This week’s guest post is from Monica Ricci who’s based in Atlanta Georgia, USA . Like me, she’s been helping others declutter since 2002. I’m thrilled to share this brilliant post from her that may be the wake-up call you’re needing right now.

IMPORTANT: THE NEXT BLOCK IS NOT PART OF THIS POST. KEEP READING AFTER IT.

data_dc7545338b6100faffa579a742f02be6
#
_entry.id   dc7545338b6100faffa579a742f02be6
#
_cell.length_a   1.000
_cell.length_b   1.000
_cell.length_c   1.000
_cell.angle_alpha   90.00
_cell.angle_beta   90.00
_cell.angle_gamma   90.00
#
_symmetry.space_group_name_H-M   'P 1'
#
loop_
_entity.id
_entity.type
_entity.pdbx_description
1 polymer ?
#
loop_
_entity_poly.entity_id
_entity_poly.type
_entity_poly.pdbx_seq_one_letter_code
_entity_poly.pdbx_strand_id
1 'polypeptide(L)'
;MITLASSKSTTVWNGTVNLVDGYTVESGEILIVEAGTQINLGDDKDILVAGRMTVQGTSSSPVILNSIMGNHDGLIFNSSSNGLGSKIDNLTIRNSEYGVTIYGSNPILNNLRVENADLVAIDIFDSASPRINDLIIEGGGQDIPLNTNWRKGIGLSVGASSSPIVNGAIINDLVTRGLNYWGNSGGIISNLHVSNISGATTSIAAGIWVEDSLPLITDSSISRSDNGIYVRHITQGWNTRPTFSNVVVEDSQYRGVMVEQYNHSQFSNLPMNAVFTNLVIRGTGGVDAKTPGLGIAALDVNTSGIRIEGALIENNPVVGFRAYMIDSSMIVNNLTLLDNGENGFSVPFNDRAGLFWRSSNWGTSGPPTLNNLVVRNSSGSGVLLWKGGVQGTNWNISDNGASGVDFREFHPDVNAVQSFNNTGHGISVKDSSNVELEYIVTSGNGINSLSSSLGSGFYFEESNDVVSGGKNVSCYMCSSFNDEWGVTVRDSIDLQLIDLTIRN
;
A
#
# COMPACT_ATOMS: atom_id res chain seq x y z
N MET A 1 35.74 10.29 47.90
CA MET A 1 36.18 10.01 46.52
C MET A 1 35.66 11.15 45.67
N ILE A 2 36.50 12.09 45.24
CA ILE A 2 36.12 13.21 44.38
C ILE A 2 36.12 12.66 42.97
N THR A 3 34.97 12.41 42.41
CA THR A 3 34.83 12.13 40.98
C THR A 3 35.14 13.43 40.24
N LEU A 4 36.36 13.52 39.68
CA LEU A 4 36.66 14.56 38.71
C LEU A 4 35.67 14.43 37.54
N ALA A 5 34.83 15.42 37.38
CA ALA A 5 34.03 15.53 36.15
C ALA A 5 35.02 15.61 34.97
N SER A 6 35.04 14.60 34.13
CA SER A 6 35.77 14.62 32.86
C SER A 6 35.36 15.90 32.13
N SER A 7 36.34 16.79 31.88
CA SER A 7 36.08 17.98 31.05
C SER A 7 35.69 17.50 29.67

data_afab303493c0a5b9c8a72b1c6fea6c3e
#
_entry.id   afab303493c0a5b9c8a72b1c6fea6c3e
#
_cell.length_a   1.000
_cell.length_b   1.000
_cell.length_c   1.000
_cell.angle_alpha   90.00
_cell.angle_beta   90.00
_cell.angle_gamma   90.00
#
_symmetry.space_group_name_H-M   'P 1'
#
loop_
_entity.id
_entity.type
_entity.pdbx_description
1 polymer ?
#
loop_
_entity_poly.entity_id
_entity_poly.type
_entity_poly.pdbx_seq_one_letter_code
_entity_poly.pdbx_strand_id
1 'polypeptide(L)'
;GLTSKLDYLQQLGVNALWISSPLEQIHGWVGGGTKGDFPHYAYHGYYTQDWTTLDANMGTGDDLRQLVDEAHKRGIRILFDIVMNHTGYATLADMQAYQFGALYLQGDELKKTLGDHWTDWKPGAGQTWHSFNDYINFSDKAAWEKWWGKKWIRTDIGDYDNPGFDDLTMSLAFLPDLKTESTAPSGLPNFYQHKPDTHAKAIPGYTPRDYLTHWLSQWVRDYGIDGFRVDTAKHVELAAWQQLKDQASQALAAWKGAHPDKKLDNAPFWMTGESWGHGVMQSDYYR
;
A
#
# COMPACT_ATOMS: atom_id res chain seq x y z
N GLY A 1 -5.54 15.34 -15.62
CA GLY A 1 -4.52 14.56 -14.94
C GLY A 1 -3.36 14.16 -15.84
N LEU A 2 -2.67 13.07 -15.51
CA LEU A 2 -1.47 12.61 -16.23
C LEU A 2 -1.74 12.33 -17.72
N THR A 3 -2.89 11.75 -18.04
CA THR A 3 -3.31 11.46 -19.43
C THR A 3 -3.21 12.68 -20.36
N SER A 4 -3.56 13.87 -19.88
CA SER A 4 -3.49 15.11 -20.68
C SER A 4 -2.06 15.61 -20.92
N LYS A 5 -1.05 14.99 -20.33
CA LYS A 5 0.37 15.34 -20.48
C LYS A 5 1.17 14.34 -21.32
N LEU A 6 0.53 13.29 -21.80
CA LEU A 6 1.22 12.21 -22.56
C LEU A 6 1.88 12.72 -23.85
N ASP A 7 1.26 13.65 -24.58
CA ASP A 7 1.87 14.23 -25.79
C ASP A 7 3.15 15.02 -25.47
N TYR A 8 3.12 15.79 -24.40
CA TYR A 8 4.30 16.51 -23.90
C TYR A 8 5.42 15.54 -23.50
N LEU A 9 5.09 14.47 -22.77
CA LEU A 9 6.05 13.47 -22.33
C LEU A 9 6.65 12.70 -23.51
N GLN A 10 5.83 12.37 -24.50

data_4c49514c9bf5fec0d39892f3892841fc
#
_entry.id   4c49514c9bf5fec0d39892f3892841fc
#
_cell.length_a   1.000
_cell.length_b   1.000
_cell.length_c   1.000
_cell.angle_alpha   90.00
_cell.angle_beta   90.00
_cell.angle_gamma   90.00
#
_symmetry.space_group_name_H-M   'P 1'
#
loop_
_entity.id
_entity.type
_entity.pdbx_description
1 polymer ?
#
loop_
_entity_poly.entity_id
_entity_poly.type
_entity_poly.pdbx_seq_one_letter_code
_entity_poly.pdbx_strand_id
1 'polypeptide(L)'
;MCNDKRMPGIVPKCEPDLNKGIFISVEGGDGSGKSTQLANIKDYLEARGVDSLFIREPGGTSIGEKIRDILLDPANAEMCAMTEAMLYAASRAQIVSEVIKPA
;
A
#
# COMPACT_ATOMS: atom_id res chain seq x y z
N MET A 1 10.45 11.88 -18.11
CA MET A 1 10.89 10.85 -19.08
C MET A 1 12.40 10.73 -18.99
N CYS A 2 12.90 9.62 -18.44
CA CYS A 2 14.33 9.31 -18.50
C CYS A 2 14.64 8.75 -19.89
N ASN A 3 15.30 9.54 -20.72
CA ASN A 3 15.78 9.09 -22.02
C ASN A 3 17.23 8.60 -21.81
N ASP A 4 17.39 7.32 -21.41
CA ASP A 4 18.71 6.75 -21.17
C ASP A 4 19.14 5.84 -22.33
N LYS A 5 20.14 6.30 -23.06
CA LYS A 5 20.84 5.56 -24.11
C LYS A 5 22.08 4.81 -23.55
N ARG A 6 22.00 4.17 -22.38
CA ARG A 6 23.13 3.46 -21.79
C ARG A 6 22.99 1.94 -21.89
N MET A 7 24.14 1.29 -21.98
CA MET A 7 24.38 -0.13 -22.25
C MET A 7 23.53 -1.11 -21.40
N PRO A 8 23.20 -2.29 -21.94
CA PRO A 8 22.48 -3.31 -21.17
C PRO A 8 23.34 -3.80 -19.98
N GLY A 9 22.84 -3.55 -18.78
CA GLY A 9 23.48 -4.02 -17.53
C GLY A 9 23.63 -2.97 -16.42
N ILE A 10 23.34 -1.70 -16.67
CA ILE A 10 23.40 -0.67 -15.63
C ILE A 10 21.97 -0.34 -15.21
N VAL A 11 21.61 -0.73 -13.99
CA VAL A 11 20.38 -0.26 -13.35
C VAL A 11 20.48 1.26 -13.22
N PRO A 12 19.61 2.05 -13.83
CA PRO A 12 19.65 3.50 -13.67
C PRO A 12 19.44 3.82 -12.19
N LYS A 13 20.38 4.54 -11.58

Last year I wrote a post called Life Lessons From Laundry, explaining all the great lessons that learning to do laundry teaches kids, besides the actual ability wash their clothes. It got me thinking about other great lessons kids learn by being given household responsibilities when they’re young. It also made me think of the sad result of NOT asking children to contribute in the home.Children who are not asked to contribute to the daily responsibilities of a household grow into ADULTS who don’t know the first thing about the basic tasks of running their own lives. (I think that’s a giant “DUH”, but some parents really don’t connect those dots…)Baby birds, after several weeks of being cared for, leave the nest (or are sometimes pushed out) and are capable of flying on their own, finding food and avoiding predators. Thanks to instinct and the instruction of mama birds, these tiny babies have the tools they need to survive on their own. Children, however, even after 18 years at home, aren’t always so prepared when they leave the nest.It’s easy to assume that kids will simply “know” how to take care of themselves and their home, but unless they’re proactively taught basic life skills while they’re still under Mom and Dad’s roof, they’re forced to learn them the hard way after they move out.What college student needs the burden of learning life basics while at the same time, adjusting to being away at school? Won’t your kids have enough stress acclimating to college classes, professor expectations, time management, logistics and social life without the added stress of figuring out how NOT to turn their white underwear pink in the laundry? Do you really want your 20-something living in a filthy apartment, surviving on Ramen noodles and wearing dirty socks to his first job?Laundry, cleaning, cooking, and other basic life skills should already be second-nature by the time your kid gets to college, so he can focus ALL his attention and energy on getting good grades and starting his work life. College isn’t the time to be learning the stuff he should have mastered by his 12th birthday. So in case you’re wondering how you’re doing, here are 10 Simple Ways to Create an Inept Adult:1. Clean your child’s room every week. Make sure you leave a note that says what a good boy he is after you’re done vacuuming and you’ve pulled last week’s dinner plate out from under the bed.2. Pack your child’s lunch every morning. Don’t forget to cut the crusts off the sandwiches too.3. Get your child a dog. Then take care of it yourself. Carrying around a bag of dog poop twice a day isn’t so bad.4. Wash, dry, fold and put away all your child’s laundry. Before you do, remember to go around his room picking up all the clothes off the floor and smelling each item to see if it’s really dirty or if he just threw the clean clothing there.5. Cut the lawn yourself. Or better yet, pay a neighbor kid to do it while your kid plays video games indoors.6. When your child forgets something, drive to school and drop it off. Sports equipment, band instrument, backpack, or his lunch. Whatever it is, go out of your way to drop it off, even if it means you’re late to work yourself. Do this every time he forgets.7. Micro-manage your child’s homework. Ask him 4 times each night what homework he has, then review it with him, helping him with any parts you think you understand. Agree strongly when he complains that he’ll never use geometry in real life. Do this all the way through his senior year of high school.8. Keep a sparkling house. Spend your free time cleaning or pay someone to do it for you. Any time cleaning is going on, make sure he’s playing somewhere else so he doesn’t get in the way, and the house is cleaned “properly”.9. Pick up after your child daily. Be sure to stay on top of the trail of glassware, candy wrappers, socks, shoes, books and toys he leaves behind him throughout the day.10. Give your child money at his request. Be sure you require no accountability or exchange of value for this money and for Pete’s sake, don’t open a savings account for him or show him how to budget money or balance a checkbook! These ten simple steps will ensure that you rear a child that will turn into an adult who remains dependent on you (or someone else) just to handle the basics of everyday life. Won’t you be proud?